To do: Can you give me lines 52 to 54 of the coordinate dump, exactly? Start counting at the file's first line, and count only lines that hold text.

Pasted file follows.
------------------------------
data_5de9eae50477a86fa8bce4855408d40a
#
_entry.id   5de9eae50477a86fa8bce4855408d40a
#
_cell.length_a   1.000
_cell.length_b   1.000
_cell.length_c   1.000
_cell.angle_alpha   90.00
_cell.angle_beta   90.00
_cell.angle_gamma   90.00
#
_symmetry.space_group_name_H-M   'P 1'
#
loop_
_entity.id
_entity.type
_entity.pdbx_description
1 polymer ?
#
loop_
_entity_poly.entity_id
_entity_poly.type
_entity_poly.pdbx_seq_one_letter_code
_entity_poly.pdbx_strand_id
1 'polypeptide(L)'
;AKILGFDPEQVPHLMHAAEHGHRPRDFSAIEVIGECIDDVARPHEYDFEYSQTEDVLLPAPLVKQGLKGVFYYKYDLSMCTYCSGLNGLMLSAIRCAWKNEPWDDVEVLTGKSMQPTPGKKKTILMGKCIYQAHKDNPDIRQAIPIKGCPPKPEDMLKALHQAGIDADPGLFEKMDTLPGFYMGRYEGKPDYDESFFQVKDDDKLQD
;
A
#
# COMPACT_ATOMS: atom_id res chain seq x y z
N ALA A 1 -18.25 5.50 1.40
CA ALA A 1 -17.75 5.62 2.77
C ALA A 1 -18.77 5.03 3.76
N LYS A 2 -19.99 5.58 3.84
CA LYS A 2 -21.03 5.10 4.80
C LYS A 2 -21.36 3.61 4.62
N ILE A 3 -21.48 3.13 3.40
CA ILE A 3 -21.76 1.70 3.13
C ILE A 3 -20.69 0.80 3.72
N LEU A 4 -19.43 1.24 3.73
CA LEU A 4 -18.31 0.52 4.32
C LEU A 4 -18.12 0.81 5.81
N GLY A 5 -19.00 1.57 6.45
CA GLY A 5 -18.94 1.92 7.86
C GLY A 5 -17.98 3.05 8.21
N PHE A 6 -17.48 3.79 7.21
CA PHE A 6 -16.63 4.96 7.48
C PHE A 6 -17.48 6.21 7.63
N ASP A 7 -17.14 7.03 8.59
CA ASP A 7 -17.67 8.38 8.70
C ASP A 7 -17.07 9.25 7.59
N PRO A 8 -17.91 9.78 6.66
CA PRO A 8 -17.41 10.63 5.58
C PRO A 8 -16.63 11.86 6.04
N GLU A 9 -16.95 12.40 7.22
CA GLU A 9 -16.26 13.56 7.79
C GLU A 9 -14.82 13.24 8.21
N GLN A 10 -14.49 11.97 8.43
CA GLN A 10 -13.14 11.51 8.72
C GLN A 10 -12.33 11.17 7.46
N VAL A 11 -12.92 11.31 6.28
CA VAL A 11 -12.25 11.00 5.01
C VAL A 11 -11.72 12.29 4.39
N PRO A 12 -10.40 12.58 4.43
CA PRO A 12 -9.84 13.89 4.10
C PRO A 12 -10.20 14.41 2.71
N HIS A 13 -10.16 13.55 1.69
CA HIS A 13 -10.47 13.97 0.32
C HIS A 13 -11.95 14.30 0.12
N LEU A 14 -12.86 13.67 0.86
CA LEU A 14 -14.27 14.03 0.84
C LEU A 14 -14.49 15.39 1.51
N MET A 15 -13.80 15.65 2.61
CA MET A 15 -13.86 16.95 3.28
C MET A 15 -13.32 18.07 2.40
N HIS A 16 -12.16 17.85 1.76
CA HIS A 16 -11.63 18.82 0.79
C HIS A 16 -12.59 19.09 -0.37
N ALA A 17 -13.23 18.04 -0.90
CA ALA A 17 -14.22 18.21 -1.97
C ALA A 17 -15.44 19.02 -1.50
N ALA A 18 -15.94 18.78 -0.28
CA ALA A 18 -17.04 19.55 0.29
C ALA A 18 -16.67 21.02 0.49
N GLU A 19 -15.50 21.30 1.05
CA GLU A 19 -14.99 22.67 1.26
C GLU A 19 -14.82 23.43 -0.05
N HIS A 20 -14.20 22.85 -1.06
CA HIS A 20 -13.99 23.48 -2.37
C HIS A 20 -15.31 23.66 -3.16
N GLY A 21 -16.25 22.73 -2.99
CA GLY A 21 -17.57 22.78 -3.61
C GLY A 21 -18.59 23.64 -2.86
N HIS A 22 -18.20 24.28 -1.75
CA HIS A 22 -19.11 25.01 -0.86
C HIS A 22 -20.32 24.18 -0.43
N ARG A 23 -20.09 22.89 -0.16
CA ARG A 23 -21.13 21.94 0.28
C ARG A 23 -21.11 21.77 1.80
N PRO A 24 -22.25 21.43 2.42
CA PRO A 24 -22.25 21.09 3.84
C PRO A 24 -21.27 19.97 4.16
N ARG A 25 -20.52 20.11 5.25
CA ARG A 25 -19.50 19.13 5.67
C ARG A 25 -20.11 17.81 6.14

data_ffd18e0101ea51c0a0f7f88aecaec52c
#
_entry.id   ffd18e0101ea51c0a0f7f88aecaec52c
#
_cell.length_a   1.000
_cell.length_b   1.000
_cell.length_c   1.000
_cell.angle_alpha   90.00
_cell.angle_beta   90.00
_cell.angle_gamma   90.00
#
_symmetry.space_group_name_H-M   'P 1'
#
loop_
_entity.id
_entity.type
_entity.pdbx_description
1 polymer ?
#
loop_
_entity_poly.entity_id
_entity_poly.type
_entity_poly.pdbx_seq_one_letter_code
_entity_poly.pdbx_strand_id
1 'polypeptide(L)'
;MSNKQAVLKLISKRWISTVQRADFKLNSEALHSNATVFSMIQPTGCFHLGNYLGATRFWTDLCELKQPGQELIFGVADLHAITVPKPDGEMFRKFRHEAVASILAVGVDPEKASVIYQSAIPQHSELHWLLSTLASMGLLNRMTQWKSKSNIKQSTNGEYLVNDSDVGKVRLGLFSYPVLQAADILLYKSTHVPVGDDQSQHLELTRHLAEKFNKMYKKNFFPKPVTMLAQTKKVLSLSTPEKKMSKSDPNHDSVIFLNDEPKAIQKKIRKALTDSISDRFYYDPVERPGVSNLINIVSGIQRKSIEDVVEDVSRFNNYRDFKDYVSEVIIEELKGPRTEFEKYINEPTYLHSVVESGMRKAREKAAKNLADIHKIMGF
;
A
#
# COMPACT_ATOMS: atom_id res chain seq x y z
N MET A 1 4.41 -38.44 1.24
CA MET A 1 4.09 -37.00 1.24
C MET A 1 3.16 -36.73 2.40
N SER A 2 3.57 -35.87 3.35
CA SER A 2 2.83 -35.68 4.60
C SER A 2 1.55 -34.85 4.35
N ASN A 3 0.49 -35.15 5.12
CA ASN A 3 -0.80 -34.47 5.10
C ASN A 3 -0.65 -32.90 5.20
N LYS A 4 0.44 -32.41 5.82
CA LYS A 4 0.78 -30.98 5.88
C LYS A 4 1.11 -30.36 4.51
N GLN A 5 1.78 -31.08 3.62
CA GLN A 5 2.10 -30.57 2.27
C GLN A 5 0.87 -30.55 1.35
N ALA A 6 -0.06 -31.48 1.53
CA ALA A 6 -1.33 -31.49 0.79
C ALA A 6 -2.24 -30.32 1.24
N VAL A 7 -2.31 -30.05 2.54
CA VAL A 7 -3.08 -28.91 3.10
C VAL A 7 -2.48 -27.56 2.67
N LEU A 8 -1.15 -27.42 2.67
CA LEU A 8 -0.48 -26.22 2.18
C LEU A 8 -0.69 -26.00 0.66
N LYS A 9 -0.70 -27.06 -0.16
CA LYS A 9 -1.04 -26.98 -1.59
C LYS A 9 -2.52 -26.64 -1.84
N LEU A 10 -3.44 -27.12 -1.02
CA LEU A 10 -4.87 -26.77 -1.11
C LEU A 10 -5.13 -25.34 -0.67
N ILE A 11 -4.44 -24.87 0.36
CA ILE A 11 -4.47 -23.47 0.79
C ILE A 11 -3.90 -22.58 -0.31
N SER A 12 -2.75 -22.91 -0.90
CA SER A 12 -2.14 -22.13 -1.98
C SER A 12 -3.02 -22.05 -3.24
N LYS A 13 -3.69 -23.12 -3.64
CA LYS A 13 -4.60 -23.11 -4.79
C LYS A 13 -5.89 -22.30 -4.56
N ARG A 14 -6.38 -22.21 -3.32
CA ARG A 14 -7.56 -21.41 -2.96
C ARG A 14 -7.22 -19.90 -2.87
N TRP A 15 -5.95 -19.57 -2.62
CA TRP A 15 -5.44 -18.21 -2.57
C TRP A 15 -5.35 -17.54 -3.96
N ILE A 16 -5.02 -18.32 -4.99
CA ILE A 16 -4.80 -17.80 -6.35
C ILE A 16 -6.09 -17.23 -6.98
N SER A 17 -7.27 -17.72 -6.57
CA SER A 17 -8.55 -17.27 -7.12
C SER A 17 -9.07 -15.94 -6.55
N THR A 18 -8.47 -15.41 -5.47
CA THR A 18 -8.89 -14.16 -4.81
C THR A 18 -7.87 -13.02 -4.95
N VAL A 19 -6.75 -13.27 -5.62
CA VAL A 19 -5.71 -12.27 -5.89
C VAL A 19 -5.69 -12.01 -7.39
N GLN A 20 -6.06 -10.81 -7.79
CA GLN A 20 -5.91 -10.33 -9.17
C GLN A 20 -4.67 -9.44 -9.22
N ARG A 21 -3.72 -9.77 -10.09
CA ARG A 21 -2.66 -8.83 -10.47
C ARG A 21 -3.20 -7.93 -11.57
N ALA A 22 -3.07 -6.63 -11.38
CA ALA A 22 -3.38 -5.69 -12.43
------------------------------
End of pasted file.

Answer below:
N PRO A 8 -17.91 9.78 6.66
CA PRO A 8 -17.41 10.63 5.58
C PRO A 8 -16.63 11.86 6.04